In the next weeks, we will encounter two events in the life of Christ that will tempt us to stop our journey, build houses, and live in these events. We might think we have reached the end of the journey – and commonly as Christians, we act as we have through one of these events. The first event is the Triumphal Entry into Jerusalem. The Lord will come riding into Jerusalem on the foal of a donkey appearing as one of the kings of Rome or some other dignitary would: Riding into the town amid shouts of joy and admiration claiming Jesus as our King and with palm branches laid in the path. It would be great to stop and live here just having Jesus as our earthly king, providing all our needs and giving us relief from the things that cause us pain in this world. Nevertheless, Jesus would not be who he came to be, would he? Jesus did not come to build an earthly kingdom, as other kings in this world; he came to change the world. So we can’t rest beside an earthly kingdom no matter what we want.
The second event is a sad one, we will come to the cross of Jesus and be tempted to set up camp and live at the foot of the cross. We will want to rejoice in his taking away of our sins, not a bad place to hang out. We are tempted to see the cross as the be all end all of Jesus’ work. While it is a center point for us, we have to remember that forgiveness with nothing else after is a bit pointless. If we are forgiven but just hang out, it does not really change anything. The cross is the hinge that gives us the possibility. As much as we want to stay there as forgiven people, we must journey further; we must live beyond the cross.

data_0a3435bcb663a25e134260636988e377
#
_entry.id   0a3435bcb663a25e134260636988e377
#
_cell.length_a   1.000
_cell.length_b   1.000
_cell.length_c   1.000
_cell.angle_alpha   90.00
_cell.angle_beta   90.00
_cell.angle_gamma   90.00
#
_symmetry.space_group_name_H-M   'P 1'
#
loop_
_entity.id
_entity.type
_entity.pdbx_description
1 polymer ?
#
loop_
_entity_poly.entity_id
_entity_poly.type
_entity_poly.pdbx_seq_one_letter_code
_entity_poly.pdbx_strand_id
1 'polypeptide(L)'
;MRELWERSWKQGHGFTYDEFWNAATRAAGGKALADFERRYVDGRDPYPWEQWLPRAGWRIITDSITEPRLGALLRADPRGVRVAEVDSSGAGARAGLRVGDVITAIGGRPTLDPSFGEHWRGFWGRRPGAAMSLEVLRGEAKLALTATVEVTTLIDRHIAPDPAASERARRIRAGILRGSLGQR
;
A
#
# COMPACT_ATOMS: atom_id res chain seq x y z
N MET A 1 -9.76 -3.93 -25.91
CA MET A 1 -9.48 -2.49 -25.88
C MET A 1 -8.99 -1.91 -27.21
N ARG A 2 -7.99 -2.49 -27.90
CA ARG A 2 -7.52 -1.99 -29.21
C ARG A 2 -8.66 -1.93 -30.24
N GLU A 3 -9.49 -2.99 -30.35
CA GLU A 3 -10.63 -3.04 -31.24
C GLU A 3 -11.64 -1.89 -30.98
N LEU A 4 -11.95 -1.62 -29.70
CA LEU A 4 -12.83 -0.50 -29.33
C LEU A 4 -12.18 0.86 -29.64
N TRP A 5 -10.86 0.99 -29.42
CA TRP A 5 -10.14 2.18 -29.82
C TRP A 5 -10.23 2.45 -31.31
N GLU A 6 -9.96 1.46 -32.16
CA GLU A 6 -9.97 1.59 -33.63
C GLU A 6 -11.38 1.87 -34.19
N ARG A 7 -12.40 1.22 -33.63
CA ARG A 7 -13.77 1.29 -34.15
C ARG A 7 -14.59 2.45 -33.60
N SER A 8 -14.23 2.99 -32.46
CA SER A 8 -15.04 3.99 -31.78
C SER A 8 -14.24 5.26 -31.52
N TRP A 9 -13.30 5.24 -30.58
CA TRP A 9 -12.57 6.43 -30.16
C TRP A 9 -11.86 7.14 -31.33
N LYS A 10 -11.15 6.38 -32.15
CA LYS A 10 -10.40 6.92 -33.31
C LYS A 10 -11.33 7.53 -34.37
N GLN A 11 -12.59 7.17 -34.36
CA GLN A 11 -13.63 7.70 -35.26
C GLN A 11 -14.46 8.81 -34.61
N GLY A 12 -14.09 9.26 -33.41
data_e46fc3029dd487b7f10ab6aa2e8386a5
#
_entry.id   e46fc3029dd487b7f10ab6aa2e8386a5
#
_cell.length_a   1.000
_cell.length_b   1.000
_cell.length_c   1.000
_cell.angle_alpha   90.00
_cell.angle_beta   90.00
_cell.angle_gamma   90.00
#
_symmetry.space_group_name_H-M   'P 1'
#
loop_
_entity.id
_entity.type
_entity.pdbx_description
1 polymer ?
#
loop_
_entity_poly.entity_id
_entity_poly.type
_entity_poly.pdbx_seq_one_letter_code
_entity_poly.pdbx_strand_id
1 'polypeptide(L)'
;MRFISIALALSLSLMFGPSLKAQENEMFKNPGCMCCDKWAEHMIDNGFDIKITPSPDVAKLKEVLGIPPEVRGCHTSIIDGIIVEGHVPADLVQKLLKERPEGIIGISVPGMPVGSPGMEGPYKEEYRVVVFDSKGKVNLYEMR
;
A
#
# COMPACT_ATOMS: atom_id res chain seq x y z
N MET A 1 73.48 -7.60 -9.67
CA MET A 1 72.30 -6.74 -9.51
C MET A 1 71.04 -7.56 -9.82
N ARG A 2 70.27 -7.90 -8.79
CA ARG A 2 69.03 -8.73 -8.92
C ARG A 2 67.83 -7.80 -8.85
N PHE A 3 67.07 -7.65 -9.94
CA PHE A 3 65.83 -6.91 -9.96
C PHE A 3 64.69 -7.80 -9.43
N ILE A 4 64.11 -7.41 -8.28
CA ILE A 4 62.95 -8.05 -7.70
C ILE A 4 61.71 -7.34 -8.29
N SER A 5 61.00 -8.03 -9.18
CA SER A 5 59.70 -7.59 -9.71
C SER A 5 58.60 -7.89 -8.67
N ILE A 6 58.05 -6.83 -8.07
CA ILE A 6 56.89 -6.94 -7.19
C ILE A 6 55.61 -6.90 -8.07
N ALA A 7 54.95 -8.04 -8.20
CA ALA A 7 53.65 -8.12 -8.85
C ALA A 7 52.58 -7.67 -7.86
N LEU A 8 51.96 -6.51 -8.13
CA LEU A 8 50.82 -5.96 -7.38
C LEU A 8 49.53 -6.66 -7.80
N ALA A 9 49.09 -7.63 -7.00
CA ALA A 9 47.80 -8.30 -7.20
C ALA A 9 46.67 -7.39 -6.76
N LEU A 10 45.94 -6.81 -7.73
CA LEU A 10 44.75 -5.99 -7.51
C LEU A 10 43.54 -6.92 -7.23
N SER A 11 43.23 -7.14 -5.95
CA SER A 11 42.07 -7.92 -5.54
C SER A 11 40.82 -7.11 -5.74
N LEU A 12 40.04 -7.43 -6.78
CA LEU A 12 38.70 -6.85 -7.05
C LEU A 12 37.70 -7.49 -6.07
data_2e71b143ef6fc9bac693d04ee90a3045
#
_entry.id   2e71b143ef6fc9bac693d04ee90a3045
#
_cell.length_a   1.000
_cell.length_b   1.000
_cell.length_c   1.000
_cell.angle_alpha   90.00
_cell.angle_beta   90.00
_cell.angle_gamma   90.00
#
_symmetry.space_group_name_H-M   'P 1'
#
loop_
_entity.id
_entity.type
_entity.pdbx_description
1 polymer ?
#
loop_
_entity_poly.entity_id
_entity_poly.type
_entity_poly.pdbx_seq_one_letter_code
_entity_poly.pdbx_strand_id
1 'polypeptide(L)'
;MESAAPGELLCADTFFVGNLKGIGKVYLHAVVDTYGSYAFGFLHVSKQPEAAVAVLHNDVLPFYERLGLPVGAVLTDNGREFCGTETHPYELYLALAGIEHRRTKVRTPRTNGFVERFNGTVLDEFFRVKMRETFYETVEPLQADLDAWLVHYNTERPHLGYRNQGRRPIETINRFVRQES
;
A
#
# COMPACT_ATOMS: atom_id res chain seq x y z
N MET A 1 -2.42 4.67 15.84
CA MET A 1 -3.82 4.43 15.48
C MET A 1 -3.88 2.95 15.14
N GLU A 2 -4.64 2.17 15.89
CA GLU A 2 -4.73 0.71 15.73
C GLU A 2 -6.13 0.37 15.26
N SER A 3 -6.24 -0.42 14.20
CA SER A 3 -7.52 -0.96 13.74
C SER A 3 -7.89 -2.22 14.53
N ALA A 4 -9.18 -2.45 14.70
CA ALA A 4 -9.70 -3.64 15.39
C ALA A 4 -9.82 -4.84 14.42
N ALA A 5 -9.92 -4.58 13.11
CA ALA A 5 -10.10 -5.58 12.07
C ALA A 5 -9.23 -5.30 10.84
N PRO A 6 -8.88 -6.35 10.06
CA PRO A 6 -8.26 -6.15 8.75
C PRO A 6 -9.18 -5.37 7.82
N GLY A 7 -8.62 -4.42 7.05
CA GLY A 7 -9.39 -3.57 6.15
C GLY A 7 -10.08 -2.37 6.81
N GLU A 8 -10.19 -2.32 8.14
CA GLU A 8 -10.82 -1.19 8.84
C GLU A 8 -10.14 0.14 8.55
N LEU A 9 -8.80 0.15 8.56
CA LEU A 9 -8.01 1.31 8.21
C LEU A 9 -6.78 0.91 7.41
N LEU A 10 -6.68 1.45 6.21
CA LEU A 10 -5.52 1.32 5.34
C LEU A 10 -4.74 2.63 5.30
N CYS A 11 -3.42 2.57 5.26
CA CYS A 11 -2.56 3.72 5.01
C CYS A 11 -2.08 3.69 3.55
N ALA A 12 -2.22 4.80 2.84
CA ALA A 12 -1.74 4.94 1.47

The last event is the one we celebrate the most and realize the consequences of the least. We come on Easter Sunday to celebrate an empty grave, a grave that has lost its battle to contain the life of humanity. We are not people of the cross but people of the empty tomb. This is where we stake our ground...not Jesus’ death, but his resurrection. We too often even get this wrong. The resurrection is not only about going to heaven when we die. Resurrection is about being set free from the fear and the hold of death in our lives to live in this world in a new way. Resurrection points us to live a life that reflects the life of Jesus, to live boldly, and to be the people of God by living without fear of doing the right thing for others. I really have to laugh at myself about life. I am one of the most fearful persons I know. I worry about getting hurt. I worry about having enough money to last throughout my retirement. I worry about my kids. While it is very human to worry about these things, Jesus has opened the door to a life beyond these things. He has set us free from the temporal world by destroying our last and most fearsome enemy—death. I know this in my heart, but my mind forgets to focus on an empty tomb and sees the Roman soldiers standing around looking for someone to arrest for taking the body.
This year I am going to focus on the emptiness of that grave and the way it teaches me how Jesus has overcome all the obstacles right here in this world. I will focus on his call to take up my cross, to embrace the means of my death, to make peace with it, and to come and follow Him regardless of my fear and of the horrors of this world. He calls me to live in the now, not the future. Heaven is not the goal of our salvation, a changed world that fully relies on God is the goal. Heaven is the prize we receive.
Happy Easter. I love you all.